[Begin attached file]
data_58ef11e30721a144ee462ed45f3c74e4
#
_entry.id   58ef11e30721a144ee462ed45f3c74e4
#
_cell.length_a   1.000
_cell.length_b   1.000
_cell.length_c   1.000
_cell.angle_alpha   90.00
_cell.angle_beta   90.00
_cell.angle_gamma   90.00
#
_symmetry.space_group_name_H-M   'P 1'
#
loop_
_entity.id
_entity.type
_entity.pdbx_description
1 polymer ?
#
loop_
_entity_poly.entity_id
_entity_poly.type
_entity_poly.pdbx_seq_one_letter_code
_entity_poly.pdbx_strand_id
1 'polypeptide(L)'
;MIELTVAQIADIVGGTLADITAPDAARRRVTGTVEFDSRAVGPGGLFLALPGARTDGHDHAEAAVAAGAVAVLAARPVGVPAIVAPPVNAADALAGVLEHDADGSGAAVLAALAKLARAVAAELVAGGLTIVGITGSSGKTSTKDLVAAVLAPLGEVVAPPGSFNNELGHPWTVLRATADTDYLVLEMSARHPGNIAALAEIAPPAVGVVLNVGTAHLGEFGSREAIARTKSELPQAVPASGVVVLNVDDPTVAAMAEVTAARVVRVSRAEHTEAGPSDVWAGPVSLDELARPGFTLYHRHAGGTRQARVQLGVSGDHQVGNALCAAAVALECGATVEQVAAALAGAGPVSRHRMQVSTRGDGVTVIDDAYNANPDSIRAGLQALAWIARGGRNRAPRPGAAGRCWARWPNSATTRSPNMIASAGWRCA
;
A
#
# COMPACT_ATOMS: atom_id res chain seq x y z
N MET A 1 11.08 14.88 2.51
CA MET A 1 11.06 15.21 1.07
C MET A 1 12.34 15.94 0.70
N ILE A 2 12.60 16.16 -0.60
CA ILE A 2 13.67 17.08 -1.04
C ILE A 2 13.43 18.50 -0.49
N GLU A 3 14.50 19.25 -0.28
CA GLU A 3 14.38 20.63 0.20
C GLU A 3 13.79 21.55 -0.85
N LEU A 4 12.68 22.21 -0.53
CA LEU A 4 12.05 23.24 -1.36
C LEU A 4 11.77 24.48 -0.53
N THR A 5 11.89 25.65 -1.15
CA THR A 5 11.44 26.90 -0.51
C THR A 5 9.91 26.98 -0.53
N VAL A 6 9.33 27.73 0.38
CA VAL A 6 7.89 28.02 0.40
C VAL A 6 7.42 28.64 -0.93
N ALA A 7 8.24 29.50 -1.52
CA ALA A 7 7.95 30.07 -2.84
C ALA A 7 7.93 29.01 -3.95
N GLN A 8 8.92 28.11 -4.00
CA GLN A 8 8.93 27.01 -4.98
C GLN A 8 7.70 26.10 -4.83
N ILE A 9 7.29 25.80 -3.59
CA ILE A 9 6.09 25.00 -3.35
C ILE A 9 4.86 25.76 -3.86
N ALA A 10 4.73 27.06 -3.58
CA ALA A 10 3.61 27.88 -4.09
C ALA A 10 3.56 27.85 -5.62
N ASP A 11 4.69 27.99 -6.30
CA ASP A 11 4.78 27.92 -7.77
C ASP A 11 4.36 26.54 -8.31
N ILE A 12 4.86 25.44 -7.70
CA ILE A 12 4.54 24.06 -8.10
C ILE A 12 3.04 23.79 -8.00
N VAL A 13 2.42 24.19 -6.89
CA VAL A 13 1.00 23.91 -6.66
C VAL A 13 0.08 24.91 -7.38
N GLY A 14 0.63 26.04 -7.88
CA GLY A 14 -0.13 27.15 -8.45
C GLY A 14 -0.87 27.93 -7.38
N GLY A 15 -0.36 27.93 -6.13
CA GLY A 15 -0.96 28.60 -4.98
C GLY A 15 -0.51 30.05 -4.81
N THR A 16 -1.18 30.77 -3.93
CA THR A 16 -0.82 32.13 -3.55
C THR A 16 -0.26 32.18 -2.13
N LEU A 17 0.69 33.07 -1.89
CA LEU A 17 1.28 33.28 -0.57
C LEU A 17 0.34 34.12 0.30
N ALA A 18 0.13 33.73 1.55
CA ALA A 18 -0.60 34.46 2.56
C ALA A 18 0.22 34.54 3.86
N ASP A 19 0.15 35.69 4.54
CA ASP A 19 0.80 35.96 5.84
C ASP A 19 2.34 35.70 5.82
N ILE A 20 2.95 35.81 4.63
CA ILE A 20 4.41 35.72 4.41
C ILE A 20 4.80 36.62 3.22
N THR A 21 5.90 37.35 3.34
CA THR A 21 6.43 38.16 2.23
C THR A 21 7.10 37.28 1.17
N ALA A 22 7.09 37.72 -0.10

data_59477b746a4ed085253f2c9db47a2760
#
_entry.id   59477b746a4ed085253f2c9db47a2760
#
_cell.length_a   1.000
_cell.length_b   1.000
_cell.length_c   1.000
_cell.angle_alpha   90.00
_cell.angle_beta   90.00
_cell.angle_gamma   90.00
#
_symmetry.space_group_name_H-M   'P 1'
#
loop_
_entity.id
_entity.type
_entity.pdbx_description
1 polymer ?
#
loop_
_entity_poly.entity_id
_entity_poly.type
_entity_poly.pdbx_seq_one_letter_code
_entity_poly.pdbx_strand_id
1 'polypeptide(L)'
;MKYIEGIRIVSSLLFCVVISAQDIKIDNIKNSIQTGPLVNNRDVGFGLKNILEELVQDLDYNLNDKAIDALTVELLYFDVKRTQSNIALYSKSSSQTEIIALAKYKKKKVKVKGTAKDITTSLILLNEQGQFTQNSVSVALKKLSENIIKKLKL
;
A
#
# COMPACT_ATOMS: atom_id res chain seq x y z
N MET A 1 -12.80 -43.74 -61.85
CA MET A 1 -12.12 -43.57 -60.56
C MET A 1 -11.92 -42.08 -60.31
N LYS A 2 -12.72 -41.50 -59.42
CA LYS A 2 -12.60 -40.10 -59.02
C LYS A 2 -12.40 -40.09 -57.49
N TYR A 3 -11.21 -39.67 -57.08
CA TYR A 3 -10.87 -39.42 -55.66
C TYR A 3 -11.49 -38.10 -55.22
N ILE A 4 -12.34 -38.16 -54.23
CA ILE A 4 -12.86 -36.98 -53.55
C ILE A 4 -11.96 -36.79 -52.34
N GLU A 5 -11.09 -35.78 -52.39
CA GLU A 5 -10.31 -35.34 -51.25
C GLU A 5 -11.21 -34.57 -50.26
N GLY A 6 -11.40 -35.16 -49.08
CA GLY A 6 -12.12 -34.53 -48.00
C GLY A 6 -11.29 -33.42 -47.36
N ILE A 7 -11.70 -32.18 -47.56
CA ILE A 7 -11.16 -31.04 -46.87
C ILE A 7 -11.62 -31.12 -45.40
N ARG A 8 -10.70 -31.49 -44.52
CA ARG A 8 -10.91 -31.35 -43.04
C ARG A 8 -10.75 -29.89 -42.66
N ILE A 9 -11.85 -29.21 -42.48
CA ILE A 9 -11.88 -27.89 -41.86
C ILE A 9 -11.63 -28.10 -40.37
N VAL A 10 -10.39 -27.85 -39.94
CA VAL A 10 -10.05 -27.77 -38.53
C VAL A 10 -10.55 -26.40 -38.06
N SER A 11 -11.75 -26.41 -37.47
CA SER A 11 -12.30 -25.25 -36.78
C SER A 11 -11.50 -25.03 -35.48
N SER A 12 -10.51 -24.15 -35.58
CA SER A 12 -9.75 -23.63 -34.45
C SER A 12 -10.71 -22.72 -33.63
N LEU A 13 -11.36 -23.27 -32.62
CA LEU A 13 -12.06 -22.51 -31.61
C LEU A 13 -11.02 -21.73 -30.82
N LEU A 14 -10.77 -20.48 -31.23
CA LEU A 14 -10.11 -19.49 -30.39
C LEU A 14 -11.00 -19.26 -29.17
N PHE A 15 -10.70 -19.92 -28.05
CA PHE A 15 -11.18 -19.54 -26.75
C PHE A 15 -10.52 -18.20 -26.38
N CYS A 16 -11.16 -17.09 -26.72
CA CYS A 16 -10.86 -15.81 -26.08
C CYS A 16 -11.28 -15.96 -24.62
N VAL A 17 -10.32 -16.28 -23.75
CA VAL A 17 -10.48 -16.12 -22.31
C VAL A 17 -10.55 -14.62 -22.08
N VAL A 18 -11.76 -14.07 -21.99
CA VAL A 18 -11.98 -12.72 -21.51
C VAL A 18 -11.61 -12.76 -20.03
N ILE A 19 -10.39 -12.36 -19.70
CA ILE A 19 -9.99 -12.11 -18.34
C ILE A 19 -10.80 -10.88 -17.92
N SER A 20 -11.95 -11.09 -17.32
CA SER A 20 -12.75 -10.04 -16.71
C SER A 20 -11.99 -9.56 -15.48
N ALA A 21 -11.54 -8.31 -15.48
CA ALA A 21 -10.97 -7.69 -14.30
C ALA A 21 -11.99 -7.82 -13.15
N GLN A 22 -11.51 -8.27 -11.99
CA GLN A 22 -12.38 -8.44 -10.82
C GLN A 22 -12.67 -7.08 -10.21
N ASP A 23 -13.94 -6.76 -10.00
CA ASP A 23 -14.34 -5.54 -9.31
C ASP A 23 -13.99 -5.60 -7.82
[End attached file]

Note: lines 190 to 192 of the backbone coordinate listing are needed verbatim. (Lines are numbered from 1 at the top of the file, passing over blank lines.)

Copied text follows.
C GLN A 22 -12.67 -7.08 -10.21
N ASP A 23 -13.94 -6.76 -10.00
CA ASP A 23 -14.34 -5.54 -9.31